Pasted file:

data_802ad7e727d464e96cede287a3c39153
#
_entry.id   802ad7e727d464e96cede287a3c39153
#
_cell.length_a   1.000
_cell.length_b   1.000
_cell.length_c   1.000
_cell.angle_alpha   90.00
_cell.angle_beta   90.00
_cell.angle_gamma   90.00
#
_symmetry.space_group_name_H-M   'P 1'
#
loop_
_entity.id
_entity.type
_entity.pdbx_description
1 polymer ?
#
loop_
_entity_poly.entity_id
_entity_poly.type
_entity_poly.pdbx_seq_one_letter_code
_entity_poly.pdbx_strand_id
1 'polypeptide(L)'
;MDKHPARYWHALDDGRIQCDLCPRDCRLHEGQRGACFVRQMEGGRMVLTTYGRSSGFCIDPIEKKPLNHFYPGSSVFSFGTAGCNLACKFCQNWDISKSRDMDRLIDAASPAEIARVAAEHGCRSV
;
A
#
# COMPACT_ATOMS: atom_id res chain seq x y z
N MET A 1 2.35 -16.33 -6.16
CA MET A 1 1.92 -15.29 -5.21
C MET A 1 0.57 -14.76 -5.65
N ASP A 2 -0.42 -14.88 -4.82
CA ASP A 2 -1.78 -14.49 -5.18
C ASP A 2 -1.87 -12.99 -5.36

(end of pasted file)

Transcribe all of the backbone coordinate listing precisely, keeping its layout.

data_802ad7e727d464e96cede287a3c39153
#
_entry.id   802ad7e727d464e96cede287a3c39153
#
_cell.length_a   1.000
_cell.length_b   1.000
_cell.length_c   1.000
_cell.angle_alpha   90.00
_cell.angle_beta   90.00
_cell.angle_gamma   90.00
#
_symmetry.space_group_name_H-M   'P 1'
#
loop_
_entity.id
_entity.type
_entity.pdbx_description
1 polymer ?
#
loop_
_entity_poly.entity_id
_entity_poly.type
_entity_poly.pdbx_seq_one_letter_code
_entity_poly.pdbx_strand_id
1 'polypeptide(L)'
;MDKHPARYWHALDDGRIQCDLCPRDCRLHEGQRGACFVRQMEGGRMVLTTYGRSSGFCIDPIEKKPLNHFYPGSSVFSFGTAGCNLACKFCQNWDISKSRDMDRLIDAASPAEIARVAAEHGCRSV
;
A
#
# COMPACT_ATOMS: atom_id res chain seq x y z
N MET A 1 2.35 -16.33 -6.16
CA MET A 1 1.92 -15.29 -5.21
C MET A 1 0.57 -14.76 -5.65
N ASP A 2 -0.42 -14.88 -4.82
CA ASP A 2 -1.78 -14.49 -5.18
C ASP A 2 -1.87 -12.99 -5.36